If you are advertising use of secure email, and you use any web-based referral sites which mask your email address but allow clients to email you from the site, be sure you have linked all these business-related services to your secure email address to avoid security loopholes and being misleading to clients. Do the same if you use sites like PayPal or other credit card payment sites which are sending you information related to the people you treat. And be aware that email sent from data forms on these non-secure sites will compromise privacy. If you use any kind of VOIP messaging service which sends voicemail messages to your email account (sometimes with names/numbers attached to messages), also make sure you’ve selected a secure email address to which they are sent. In essence, clean up all of your various points of contact to be sure that all information related to clients goes to a secure account.
If you are someone who has used another email address with clients and you are transitioning to a service that offers encryption or more secure email, make sure you remove all client names and emails from your former email account so the names are not stored in your contact list. Remind clients to do the same for your old email address.
Lastly, it’s good to be cautious when responding to email from accounts where email was forwarded. Some sites, such as Google, have occasionally exposed the forwarded email address even when you have chosen reply to show the originating address. If you are writing from an email address you’d prefer to keep personal, it may be safer to log out and log into the appropriate email account to respond to some messages.
It goes without saying that if you are downloading emails to your computer or accessing them via a mobile phone, then you should at the very least be logging out of sites when you are done reading messages and using a password on your phone or computer at login or wakeup to prevent others from accessing these accounts.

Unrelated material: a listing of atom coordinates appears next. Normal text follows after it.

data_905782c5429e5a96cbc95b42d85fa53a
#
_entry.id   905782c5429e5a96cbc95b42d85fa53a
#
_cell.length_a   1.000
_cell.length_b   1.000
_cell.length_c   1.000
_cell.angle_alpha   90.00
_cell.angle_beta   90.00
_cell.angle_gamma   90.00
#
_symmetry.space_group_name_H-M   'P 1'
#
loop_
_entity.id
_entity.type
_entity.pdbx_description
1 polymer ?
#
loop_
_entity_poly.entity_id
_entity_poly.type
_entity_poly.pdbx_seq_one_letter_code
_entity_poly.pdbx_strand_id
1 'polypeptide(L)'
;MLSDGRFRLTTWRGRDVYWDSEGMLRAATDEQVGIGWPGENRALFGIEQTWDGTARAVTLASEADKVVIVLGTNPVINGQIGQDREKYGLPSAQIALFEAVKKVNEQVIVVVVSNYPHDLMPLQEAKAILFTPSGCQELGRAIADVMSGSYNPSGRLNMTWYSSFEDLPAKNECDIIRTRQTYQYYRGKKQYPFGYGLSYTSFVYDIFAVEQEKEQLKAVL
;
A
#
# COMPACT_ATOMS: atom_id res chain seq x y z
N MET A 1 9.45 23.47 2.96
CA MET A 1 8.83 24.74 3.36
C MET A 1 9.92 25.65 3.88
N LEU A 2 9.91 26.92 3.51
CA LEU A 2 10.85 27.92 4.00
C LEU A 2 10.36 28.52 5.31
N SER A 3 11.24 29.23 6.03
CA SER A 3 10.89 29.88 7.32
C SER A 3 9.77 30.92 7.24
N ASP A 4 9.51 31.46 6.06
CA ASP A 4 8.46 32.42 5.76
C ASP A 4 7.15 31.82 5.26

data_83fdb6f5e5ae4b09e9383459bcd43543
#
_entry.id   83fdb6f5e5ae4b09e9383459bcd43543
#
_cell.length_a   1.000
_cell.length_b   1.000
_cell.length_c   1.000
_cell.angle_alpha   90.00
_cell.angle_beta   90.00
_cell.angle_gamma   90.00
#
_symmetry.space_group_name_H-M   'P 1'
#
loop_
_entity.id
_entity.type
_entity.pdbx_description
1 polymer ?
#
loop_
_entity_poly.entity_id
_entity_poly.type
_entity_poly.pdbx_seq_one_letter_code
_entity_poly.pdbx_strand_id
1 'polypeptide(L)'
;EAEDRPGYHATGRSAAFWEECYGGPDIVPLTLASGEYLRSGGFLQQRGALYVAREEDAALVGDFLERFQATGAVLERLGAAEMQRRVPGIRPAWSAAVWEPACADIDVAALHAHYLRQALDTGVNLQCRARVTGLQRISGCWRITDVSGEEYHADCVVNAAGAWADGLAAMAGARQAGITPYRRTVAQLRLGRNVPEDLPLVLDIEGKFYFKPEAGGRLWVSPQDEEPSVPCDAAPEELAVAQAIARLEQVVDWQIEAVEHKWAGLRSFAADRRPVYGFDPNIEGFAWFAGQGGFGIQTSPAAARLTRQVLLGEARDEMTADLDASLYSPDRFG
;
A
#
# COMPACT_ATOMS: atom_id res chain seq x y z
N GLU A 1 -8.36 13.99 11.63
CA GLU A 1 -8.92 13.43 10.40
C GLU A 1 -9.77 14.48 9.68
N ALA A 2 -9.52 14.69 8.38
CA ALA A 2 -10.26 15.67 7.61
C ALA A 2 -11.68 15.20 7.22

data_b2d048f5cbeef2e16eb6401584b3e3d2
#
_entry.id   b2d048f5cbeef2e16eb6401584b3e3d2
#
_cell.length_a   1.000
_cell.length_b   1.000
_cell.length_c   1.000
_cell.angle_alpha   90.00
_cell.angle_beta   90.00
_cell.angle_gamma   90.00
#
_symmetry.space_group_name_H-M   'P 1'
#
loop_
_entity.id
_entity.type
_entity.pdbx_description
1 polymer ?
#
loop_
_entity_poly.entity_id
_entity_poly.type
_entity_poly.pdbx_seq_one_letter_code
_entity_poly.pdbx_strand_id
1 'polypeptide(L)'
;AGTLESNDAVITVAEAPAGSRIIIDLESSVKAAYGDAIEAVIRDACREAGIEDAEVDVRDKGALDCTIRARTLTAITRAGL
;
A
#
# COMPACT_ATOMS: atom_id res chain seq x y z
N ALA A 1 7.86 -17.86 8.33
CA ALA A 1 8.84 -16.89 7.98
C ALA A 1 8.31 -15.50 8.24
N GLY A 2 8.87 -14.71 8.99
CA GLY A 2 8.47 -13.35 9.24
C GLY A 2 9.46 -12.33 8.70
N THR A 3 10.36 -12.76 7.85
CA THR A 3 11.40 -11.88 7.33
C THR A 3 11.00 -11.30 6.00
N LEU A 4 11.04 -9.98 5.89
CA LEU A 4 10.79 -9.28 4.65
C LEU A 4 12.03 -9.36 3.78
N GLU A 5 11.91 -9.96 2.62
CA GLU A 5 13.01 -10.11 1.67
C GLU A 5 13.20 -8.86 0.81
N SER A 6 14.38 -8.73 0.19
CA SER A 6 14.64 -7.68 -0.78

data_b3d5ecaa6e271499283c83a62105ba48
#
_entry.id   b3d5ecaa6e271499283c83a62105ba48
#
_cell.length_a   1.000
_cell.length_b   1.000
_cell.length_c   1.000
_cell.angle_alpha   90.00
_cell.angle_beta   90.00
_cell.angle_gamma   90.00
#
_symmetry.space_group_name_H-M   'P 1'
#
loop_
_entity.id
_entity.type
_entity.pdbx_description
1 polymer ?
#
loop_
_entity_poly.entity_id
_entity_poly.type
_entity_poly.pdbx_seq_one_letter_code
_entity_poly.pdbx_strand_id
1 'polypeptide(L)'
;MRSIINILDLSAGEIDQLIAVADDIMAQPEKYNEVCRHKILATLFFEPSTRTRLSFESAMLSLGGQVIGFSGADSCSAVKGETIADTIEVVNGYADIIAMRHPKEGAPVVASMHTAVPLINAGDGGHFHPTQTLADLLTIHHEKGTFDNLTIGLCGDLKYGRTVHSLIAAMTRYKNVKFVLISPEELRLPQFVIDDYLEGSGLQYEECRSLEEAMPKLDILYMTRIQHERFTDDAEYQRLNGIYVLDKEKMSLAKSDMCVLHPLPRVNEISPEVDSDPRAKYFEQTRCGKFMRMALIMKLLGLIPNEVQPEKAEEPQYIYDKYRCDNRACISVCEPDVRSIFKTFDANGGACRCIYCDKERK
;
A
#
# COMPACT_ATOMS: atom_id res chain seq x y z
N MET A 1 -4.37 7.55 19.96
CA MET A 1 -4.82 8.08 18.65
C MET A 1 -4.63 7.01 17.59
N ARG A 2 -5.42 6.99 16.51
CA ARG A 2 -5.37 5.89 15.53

Be aware that cellphones and laptops are frequently lost or stolen. Encrypting messages or other client data is an important way to protect any client data stored on these devices in the event of loss or theft. If you keep a separate laptop at work, don’t leave it on your desk after hours. Instead, store it in a locked file cabinet.
Be cognizant that we do not just have to be concerned about what happens on our end with messages to clients, but we should also be protective of what may happen on the client end. Even with protections in place, emails can be viewed by system admins or others in an office. If your client is in a public place and leaves her computer unattended, it is possible that anyone walking by may read your message.
Spouses or significant others may also have access to a client’s computer or cellphone which may contain email messages. This is another reason to keep disclosure of sensitive material out of emails, even when security measures are taken. A confidentiality notice in email is also a good reminder to clients about being conscientious about the use of electronic communication.
Social Networking Sites
Do not use the same email address you give your clients when you create accounts on social networking sites. You can post your practice email address publicly, but if you want to avoid popping up as a “suggested” friend or contact to your clients on these sites, create a different email address for logging into these sites. I also include in my own policies that clients who see or find me on such sites should never use the direct message systems on any of these sites to contact me, as they are not secure. Messages sent and received on these sites may also become a part of the legal record of treatment and may need to be incorporated into the client’s chart.
Shared Email Lists